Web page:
The final instalment of Ali Smith’s quartet, “Summer”, is lorded on the front cover of my copy as ‘a tour de force’ – and for once the publishers are not wrong. In many ways “Summer” is an extraordinary achievement: stylistically inventive, politically astute and opinionated, accomplished in the depiction of character and relationships… Yes, it may take a little while to get into the rhythm of Smith’s prose, and it certainly won’t be for everyone, but it is undoubtedly rewarding if you can become attuned to it.

Her opening depiction of Robert and his relationship with his older sister, Sacha, is extraordinary. The signature event of that first section is suitably shocking, enough to leave you in something of a tailspin about him. But by the end of the novel Smith has rounded him out to be a confused, intelligent, emotional, besotted example of teenage humanity. In many ways a brilliant portrayal.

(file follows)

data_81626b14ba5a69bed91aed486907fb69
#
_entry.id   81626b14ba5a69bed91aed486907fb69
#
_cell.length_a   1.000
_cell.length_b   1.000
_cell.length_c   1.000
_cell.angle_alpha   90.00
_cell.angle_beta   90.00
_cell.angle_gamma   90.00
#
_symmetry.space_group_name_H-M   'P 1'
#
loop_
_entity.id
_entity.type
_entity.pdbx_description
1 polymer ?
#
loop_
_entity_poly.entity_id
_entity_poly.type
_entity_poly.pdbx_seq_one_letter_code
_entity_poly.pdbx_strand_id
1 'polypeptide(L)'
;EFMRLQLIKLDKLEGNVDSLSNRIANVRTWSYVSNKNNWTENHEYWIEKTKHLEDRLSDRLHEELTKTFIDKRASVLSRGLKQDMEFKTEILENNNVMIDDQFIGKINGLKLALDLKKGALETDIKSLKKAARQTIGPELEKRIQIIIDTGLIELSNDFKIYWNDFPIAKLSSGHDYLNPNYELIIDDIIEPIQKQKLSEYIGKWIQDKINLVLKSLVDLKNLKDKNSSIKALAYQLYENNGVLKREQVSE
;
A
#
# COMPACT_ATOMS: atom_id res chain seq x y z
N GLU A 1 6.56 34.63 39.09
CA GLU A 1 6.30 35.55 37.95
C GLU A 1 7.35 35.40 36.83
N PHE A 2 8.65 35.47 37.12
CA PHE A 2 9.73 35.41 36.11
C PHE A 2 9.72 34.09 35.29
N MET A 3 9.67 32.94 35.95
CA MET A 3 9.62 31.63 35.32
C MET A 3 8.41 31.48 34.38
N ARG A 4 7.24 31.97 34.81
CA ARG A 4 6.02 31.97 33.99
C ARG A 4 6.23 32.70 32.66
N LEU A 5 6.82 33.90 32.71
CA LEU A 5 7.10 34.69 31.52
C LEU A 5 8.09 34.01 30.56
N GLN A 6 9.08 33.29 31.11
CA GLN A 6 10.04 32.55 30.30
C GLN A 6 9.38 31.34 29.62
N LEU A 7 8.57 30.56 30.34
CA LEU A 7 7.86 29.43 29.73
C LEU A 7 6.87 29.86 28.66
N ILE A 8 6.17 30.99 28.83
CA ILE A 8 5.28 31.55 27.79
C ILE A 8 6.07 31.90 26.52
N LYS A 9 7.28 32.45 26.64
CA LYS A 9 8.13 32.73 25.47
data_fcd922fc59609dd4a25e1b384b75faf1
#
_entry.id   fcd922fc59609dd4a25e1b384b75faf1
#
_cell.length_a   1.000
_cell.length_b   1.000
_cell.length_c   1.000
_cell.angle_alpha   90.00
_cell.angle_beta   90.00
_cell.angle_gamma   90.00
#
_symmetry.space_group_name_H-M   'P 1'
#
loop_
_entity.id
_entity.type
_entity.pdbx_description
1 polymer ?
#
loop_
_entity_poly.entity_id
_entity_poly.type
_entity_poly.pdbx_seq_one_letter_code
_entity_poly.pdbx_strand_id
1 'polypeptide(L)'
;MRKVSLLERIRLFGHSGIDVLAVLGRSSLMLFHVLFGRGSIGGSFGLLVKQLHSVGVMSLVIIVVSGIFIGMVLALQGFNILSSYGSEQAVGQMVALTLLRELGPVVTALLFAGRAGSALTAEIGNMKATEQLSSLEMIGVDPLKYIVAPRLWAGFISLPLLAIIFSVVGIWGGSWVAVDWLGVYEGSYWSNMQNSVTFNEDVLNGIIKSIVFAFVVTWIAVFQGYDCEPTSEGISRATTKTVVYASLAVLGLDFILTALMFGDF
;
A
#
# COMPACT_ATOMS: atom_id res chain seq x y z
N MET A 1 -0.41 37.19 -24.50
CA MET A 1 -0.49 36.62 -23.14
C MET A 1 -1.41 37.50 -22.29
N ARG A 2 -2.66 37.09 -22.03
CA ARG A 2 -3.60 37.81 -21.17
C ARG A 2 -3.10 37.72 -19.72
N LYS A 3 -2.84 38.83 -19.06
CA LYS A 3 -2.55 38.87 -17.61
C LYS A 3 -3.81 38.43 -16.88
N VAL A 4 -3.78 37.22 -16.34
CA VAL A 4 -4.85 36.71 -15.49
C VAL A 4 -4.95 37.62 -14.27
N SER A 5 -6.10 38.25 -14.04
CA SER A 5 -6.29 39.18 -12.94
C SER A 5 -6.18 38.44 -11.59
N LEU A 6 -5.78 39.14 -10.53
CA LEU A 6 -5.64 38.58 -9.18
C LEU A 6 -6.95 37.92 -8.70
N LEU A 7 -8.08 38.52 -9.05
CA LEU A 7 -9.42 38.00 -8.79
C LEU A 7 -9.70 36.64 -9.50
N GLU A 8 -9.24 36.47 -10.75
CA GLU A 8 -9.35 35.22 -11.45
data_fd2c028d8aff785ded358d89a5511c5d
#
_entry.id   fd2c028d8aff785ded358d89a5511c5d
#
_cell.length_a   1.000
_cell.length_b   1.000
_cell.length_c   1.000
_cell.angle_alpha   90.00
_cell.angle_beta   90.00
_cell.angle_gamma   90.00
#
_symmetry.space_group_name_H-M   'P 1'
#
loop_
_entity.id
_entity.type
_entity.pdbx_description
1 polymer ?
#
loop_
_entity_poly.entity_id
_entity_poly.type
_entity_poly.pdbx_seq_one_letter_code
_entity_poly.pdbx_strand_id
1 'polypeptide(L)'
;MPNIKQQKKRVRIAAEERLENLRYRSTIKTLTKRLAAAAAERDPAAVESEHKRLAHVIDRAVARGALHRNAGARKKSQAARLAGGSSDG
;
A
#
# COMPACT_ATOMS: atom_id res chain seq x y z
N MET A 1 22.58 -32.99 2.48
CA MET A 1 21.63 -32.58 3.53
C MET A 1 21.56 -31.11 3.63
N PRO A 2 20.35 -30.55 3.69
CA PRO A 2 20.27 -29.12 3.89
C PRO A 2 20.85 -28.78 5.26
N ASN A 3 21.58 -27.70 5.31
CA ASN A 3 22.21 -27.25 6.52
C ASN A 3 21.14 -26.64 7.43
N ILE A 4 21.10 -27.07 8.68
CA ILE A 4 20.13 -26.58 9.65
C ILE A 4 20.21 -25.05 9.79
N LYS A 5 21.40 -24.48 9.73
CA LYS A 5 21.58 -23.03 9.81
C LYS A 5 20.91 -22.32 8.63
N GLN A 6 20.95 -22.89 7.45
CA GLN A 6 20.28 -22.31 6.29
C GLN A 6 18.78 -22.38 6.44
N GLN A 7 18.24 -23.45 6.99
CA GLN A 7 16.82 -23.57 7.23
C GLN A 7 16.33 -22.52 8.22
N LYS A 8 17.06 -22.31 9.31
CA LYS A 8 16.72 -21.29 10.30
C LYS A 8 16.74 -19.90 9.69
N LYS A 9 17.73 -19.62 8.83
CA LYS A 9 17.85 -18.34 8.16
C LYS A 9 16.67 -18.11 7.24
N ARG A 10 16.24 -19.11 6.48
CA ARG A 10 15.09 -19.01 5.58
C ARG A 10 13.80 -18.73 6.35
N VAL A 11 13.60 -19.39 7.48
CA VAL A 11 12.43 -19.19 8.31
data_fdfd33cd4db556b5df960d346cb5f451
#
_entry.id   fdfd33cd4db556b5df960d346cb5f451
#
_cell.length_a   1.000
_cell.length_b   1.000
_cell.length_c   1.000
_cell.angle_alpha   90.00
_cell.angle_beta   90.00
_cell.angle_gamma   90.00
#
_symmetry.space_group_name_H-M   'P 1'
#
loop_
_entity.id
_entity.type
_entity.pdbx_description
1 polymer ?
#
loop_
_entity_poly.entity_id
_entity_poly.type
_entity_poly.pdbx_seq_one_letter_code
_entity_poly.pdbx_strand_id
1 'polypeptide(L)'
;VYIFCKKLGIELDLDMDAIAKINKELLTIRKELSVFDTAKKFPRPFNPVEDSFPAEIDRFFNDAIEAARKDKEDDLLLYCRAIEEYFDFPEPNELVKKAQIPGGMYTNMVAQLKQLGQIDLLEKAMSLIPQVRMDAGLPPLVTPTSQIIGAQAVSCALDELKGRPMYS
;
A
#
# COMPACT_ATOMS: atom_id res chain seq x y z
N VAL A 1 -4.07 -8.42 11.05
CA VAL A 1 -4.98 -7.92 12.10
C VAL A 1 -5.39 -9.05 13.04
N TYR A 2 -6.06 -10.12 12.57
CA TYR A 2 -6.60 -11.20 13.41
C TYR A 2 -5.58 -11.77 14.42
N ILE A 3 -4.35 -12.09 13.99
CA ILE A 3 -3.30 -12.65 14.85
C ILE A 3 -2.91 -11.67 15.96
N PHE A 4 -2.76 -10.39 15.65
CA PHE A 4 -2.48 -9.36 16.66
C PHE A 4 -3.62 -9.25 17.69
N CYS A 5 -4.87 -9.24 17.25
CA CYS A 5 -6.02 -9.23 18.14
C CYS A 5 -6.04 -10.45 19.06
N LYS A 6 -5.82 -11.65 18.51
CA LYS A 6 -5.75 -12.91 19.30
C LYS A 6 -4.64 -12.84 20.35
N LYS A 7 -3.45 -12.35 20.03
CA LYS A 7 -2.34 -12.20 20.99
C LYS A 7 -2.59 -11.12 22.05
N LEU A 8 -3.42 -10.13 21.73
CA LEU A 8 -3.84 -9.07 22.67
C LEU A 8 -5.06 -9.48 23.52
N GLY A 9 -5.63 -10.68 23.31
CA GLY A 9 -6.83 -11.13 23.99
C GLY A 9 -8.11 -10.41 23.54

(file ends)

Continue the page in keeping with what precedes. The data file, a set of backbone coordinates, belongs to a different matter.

The political is also never far from the surface of the book – Covid and the impact of lockdowns, the plight of refugees / asylum seekers – and you are rarely in any doubt as to the stance some of the book’s characters are taking, especially Sacha. Smith weaves our own 2020 Summer covid experiences – isolation, mental stress – in with that from decade previously and the fate of ‘undesirable aliens’ during the Second World War. Her paralleling of two time-separated pairs of brother and sister – and then linking them through history – is both inventive and effective.

It is a very vibrant and ‘alive’ work. It feels recently finished, of the moment, and because of that it is relevant and relatable. I wonder where Smith will be going next…